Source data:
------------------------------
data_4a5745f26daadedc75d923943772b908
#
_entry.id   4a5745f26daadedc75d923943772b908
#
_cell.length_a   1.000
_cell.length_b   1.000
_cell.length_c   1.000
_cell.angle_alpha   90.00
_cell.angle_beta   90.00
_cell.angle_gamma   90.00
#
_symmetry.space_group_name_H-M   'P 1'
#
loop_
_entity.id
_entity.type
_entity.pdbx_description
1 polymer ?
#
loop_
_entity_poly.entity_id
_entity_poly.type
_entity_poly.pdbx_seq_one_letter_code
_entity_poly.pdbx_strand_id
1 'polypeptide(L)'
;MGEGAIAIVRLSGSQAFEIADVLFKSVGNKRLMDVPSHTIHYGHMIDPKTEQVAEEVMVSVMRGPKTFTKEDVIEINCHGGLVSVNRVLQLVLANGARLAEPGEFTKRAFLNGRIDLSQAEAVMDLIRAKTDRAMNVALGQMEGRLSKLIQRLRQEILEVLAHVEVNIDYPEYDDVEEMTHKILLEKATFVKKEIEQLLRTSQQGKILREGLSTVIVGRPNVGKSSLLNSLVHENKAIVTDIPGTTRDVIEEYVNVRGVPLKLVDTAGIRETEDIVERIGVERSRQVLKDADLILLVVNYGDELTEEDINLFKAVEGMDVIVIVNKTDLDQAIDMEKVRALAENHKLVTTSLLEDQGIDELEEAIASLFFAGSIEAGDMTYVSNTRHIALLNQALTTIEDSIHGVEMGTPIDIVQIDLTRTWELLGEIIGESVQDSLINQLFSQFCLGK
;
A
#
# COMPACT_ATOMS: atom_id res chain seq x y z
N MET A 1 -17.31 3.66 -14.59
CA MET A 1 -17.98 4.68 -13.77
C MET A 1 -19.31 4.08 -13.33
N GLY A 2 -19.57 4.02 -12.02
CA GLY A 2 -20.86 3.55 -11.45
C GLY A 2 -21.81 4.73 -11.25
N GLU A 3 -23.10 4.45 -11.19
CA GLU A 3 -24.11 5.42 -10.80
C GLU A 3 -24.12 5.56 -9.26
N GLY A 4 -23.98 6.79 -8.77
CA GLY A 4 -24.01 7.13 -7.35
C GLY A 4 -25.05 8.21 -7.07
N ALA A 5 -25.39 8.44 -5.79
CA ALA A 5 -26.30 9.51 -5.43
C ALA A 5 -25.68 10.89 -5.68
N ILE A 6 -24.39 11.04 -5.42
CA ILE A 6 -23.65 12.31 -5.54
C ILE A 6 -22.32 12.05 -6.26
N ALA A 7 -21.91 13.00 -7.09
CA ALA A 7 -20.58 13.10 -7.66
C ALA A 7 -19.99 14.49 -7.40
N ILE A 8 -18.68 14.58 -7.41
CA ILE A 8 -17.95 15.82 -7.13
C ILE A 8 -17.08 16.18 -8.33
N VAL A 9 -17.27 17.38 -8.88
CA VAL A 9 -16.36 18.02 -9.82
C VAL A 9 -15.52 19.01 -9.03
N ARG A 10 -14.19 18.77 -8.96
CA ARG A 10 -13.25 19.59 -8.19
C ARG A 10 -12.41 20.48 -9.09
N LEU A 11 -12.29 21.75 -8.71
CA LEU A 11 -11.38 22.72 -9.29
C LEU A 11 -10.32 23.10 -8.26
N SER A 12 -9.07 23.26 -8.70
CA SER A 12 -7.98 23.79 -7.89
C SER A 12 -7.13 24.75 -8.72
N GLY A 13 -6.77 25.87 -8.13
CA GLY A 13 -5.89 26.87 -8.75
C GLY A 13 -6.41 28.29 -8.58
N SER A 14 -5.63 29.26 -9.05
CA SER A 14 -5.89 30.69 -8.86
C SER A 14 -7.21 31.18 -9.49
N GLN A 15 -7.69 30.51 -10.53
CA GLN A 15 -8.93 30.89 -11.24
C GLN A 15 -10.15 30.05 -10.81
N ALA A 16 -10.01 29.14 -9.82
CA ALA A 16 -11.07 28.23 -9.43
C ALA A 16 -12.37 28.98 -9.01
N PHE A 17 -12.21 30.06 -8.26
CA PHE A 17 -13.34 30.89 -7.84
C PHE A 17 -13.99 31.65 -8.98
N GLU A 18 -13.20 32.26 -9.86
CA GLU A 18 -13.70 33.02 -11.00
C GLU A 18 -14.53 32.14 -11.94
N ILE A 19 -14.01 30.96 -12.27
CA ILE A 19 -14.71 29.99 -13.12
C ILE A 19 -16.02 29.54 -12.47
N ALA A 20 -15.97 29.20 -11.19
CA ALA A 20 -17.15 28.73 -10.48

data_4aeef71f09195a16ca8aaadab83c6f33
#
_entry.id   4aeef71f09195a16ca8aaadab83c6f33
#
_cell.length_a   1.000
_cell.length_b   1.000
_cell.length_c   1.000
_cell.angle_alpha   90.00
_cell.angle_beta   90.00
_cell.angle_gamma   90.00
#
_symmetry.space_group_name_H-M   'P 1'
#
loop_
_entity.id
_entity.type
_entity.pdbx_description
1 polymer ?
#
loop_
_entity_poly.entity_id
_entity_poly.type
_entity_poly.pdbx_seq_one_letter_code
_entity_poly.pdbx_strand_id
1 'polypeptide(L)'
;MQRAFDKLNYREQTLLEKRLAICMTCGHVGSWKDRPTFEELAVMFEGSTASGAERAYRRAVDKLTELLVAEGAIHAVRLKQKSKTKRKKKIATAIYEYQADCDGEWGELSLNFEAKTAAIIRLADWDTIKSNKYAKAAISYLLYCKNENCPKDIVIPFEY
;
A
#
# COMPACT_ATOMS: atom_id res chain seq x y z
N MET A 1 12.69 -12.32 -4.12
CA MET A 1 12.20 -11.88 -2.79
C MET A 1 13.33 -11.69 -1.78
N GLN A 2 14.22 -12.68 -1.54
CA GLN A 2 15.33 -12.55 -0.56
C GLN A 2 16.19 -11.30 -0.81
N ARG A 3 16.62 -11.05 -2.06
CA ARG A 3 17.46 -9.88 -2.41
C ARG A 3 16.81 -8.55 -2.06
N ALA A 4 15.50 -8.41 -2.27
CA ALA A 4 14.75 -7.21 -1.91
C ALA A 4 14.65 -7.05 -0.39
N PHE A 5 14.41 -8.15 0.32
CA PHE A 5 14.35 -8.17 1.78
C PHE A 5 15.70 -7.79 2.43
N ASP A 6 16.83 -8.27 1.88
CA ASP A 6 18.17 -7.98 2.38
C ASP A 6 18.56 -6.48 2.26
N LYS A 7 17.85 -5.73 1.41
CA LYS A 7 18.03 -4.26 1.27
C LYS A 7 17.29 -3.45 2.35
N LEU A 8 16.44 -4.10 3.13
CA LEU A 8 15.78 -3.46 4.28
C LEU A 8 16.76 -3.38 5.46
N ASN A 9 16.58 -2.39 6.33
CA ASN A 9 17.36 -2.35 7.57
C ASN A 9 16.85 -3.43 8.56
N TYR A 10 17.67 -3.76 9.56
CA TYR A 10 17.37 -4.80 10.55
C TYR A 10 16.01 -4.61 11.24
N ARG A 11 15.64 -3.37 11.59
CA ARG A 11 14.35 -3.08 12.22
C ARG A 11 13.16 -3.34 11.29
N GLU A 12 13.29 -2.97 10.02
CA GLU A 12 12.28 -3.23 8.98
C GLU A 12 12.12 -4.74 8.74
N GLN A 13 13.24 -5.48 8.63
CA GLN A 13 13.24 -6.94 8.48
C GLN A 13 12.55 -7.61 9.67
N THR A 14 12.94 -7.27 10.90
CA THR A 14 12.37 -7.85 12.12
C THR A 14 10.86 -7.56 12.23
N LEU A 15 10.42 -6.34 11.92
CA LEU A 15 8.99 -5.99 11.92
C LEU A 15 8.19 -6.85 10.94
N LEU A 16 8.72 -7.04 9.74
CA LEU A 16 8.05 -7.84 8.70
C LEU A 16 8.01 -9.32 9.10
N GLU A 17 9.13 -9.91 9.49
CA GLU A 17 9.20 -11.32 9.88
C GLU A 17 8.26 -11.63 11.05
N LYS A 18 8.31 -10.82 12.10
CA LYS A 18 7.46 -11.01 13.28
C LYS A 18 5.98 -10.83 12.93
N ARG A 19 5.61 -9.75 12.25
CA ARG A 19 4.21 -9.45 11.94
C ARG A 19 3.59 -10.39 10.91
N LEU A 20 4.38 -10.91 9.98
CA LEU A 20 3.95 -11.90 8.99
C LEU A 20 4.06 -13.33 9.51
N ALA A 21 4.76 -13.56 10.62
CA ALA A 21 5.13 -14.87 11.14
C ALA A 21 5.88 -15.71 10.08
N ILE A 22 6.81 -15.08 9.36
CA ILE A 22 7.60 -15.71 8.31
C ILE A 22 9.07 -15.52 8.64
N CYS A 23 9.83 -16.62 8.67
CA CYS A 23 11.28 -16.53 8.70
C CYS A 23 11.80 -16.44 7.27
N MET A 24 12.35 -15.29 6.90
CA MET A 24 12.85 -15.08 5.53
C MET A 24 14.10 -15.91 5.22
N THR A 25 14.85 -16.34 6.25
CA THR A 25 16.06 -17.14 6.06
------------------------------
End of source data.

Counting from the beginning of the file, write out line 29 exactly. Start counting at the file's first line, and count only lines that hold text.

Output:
#